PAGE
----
Then, with 1970 album, Bitches Brew, Davis adopted an electric, rock sound that was a complete departure from everything that went before, (although In a Silent Way which preceded Bitches Brew in 1969 was a preview of things to come, though, shall we say, prettier). There would be more permutations of the electronic, rock-influenced, wall of sound until 1975, when he stopped playing for five years. This was the period where he was accused by critics such as the late Stanley Crouch of selling out, having a middle-age crisis, wanting a young audience, chasing the filthy lucre, as if, after all, he had not been doing that before, in his own fashion. What artist does not want to make money!?
It is hard to imagine how albums like Bitches Brew, Live-Evil, Big Fun, On the Corner, or Get Up With It could be considered commercial. They hardly fit the format for radio play. The music was often densely textured, loud, and long; compositions were often 20 or 30 minutes long. For people who liked some earlier stage of Davis, some form of acoustic Miles, this music was not even listenable. This new music clearly appealed to a certain set of young people; Davis was playing at rock concerts. There were frequently no discernible solos or even a discernible melody. The music sounded not merely modern but the cutting edge of modern, made up of all the elements that made music on the cutting edge of modern in the 1970s—electric guitars, sitars, various and sundry percussion, electric keyboards, soprano saxophones, modes, vamps. That was its appeal and that was always Davis’s appeal throughout the 25 years he was a major presence in American music. He was the personification of making the new sound newer and, well, cooler.
When he returned in the 1980s, his chops not quite what they were, the music was more pop-oriented, a bit of rock, a bit of smooth jazz, a bit of hip hop. This was a coda, rather like a great athlete hanging on a few more years as an adequate impersonation of himself. He had made his career.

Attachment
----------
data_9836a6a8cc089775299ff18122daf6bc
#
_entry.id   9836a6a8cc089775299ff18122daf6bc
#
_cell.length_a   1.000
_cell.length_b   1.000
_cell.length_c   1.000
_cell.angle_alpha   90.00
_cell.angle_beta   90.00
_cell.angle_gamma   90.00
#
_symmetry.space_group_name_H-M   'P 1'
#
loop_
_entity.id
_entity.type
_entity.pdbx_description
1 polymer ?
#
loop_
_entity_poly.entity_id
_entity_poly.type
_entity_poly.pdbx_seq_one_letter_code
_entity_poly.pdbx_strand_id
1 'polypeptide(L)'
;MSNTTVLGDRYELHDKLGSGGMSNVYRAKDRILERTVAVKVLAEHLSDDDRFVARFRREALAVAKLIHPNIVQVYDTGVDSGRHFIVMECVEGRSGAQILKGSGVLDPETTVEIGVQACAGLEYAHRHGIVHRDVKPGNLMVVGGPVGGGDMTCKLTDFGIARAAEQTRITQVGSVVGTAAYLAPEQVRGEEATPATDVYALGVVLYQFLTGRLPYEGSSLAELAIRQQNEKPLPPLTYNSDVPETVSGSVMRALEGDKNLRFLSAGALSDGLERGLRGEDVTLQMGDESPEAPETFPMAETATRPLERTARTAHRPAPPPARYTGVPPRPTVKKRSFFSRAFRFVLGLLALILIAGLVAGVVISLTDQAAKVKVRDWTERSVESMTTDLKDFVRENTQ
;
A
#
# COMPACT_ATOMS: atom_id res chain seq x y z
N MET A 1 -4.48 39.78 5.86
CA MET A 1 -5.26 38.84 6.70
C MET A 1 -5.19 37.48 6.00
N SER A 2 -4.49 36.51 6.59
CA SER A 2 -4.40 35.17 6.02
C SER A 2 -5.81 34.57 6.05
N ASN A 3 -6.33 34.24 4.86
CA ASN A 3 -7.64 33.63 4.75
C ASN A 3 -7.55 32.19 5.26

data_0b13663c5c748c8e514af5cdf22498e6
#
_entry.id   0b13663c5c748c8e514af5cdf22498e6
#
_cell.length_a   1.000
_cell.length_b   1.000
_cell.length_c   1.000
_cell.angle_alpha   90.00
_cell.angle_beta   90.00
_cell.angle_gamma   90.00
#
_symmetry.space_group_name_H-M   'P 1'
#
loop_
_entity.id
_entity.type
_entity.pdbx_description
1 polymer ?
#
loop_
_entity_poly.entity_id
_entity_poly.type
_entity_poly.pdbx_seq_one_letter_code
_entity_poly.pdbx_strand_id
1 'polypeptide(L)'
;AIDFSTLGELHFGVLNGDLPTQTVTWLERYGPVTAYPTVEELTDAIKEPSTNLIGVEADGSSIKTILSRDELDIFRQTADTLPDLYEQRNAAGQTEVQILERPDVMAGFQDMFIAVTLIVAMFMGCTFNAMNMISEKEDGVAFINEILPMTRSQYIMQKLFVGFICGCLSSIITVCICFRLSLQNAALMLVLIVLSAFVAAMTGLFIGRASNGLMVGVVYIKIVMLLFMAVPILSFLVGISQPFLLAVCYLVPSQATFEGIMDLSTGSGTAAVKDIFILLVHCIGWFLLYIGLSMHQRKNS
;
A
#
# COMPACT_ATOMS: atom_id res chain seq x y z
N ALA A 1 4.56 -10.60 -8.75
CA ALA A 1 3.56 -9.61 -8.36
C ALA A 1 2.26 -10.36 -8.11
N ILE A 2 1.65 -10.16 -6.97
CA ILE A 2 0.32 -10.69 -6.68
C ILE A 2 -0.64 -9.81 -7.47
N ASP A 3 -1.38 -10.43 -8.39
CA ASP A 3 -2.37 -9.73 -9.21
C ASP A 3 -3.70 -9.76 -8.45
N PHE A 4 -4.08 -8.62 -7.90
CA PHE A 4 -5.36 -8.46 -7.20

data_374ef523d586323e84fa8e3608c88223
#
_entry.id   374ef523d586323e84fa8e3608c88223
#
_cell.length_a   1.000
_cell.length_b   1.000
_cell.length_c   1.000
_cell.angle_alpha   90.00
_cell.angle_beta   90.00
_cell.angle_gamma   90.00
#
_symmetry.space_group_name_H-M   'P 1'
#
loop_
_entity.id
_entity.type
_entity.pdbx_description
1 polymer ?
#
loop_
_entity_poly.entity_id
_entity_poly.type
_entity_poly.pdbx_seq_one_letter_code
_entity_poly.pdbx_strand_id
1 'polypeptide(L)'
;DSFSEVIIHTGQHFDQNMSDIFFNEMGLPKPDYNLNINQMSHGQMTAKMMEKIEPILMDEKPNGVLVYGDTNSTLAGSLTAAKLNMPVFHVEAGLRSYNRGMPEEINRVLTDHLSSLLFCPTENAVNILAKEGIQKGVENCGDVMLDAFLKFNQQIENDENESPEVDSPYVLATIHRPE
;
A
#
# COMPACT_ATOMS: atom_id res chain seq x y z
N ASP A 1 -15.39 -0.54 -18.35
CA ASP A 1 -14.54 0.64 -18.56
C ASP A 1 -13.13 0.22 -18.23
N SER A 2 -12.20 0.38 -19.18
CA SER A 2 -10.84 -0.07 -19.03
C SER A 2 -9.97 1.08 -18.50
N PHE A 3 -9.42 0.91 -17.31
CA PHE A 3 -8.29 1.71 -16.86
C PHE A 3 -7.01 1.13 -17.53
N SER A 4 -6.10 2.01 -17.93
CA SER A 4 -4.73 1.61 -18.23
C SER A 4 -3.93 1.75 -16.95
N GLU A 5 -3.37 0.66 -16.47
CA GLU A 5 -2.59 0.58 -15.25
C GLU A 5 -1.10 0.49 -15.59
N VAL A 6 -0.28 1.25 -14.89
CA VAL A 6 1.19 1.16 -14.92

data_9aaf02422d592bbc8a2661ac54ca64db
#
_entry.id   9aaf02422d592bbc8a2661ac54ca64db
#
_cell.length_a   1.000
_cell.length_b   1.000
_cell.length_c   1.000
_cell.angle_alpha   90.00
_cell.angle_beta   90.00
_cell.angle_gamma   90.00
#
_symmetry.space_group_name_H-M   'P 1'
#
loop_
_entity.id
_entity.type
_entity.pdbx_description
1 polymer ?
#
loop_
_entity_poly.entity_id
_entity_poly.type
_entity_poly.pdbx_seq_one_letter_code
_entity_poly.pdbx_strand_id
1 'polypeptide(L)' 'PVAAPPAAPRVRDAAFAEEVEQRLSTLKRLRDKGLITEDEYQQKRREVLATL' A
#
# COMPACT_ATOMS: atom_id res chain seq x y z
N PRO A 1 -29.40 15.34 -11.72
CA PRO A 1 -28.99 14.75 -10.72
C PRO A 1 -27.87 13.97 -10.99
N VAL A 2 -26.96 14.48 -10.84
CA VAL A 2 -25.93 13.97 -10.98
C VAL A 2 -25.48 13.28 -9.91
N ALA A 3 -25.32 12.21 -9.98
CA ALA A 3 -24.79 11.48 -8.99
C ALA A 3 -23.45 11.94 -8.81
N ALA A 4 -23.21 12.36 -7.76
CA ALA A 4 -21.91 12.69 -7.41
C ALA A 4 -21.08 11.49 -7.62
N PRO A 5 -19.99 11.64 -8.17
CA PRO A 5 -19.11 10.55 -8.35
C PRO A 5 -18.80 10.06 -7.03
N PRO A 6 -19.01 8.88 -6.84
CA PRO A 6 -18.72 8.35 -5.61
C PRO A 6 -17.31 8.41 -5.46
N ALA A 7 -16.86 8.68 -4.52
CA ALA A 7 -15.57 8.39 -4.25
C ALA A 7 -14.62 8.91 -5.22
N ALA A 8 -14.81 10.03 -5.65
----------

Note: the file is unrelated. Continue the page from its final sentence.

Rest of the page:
In the 1990s, when I was the director of the African and African American Studies Program, I organized with Miles Davis conferences called “Miles Davis and American Culture: May 3-4, 1997, May 10-11, 1996, and April 6-8, 1995.” (The last was a joint effort with the Missouri History Museum to coincide with its Miles Davis exhibit .) Lots of different people spoke such as former sidemen like Dave Liebman and Gary Bartz, record producers Teo Macero and Orrin Keepnews, writers like Stanley Crouch, Pearl Cleage, Quincy Troupe, and Martha Bayles. And several scholars. The success of the conferences varied, as one measured “success.” Davis’s family, who attended all the conferences, did not like the speakers who criticized Davis as a sellout, a woman beater, a rude, stupid, short, dark man with a big chip on his shoulder. These are personal attacks, they protested. What have they got to do with Davis’s music, his artistry? I told them that perhaps these critiques were unfair and had nothing to do with anything but the writers’ grudges. Perhaps they got the heart of the matter. Who can say? But Davis no longer belongs to his family. He belongs to the world and the family has no say in how the world wishes to treat him, how each new generation decides it wishes to understand him. This little speech had no effect. I was naïve to think it would.
It was my intention to do only one conference. How this morphed into three is a story for another time but despite the headaches, the frustrations, and moments of anguish, I was glad to have done them. But after the third, I was exhausted and vowed never to do another or even to attend another.
There is a statue of Davis in his hometown of Alton, Illinois. Back in May 2016, my youngest daughter and I drove over there, and I took her picture at the statue. She likes Miles Davis’s music a lot, some of the time.